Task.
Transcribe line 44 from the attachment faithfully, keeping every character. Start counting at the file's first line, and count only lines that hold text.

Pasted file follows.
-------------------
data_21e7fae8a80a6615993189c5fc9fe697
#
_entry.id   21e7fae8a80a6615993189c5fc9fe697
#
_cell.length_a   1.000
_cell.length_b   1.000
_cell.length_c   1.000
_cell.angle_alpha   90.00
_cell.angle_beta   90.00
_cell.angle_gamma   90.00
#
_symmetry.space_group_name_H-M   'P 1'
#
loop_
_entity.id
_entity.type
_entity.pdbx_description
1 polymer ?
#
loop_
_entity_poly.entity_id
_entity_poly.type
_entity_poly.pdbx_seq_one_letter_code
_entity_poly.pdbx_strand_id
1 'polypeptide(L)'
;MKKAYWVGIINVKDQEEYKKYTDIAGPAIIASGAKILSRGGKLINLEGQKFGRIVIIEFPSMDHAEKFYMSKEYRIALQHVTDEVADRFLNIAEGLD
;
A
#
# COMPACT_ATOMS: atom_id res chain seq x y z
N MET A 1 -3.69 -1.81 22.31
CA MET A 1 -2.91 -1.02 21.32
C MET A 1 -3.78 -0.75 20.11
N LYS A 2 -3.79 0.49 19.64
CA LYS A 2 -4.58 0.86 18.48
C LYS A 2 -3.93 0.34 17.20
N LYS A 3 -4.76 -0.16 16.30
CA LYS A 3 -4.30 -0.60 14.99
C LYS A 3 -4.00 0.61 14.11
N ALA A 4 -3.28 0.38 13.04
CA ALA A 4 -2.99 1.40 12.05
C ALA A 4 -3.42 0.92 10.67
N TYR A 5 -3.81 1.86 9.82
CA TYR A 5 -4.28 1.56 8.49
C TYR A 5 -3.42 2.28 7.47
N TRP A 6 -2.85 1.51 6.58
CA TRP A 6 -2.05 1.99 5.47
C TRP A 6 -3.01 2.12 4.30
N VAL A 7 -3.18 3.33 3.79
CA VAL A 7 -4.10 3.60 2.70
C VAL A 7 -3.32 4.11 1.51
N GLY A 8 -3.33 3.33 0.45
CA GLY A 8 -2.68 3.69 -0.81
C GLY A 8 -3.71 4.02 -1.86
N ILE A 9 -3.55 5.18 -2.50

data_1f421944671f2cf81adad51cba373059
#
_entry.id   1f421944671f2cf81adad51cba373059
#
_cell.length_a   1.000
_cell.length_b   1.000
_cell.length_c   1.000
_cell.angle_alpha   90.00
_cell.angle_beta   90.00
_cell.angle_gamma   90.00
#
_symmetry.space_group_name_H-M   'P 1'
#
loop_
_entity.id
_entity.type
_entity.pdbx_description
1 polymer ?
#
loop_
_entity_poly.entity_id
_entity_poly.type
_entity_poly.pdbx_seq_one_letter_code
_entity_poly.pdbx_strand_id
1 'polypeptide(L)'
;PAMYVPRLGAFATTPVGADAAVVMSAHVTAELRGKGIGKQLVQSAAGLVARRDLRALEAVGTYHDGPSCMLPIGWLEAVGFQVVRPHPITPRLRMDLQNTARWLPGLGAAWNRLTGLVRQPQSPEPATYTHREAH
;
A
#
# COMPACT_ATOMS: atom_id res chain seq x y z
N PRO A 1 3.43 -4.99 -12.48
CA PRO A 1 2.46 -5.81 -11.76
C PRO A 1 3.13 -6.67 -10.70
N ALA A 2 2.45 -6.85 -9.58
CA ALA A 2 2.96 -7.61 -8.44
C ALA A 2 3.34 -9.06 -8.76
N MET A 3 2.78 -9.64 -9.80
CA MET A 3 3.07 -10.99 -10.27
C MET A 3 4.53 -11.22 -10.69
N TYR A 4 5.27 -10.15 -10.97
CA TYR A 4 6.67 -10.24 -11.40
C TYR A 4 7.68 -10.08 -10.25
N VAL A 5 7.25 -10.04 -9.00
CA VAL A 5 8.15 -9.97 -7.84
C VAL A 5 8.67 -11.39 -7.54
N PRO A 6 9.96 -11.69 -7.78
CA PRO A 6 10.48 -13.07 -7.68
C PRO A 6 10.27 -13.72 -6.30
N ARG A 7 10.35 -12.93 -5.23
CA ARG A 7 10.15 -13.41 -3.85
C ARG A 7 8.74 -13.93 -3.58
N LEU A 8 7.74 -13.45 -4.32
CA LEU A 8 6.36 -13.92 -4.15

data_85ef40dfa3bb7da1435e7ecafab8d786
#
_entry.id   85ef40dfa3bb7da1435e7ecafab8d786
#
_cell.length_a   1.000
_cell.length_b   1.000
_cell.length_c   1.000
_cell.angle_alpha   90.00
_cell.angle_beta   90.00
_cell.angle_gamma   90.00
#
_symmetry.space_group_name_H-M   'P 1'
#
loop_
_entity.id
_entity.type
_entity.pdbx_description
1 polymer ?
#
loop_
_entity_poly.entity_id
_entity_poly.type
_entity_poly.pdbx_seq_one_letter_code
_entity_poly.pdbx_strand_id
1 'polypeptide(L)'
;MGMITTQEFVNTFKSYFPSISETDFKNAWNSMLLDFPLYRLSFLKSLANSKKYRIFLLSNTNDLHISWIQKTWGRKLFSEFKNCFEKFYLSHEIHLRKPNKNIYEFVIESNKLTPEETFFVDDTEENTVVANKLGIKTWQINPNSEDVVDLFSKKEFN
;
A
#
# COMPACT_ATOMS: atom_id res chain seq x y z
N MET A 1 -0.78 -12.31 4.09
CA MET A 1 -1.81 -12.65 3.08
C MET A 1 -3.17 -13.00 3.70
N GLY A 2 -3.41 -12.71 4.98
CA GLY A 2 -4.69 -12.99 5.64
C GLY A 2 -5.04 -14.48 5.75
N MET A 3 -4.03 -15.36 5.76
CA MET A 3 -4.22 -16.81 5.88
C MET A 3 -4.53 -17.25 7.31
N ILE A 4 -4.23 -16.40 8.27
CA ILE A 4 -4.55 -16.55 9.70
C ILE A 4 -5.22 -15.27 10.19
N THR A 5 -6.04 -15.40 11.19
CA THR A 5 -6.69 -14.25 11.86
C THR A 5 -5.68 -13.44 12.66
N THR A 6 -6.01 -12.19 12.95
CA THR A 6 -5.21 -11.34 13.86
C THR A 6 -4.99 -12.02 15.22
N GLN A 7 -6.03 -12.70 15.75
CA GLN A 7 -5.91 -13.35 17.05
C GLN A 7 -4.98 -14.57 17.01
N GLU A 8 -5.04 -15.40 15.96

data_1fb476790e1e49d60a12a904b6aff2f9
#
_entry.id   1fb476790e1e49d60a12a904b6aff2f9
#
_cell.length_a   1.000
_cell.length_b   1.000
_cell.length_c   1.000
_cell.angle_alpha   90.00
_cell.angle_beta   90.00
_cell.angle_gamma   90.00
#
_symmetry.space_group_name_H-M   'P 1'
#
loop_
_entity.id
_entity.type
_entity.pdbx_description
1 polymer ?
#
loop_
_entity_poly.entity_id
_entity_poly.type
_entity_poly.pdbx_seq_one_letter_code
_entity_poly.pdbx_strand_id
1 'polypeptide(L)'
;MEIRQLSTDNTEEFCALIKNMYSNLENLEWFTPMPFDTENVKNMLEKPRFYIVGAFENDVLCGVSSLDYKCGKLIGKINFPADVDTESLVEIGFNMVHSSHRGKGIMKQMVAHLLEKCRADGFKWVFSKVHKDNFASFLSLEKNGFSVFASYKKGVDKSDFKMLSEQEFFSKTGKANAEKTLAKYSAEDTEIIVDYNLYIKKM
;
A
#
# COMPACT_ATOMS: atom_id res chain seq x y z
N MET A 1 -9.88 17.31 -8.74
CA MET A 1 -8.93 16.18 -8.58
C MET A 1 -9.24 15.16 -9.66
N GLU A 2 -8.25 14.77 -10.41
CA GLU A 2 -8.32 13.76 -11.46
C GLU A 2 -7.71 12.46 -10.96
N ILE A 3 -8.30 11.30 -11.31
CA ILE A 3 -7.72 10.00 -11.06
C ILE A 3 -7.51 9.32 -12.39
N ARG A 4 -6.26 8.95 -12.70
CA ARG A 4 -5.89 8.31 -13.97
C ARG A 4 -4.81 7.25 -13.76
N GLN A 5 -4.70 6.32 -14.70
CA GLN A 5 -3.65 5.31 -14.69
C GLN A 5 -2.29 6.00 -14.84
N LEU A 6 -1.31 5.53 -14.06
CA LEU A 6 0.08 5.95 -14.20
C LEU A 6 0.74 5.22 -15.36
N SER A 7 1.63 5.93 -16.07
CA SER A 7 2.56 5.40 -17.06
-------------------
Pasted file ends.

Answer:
CA TYR A 5 -4.28 1.56 8.49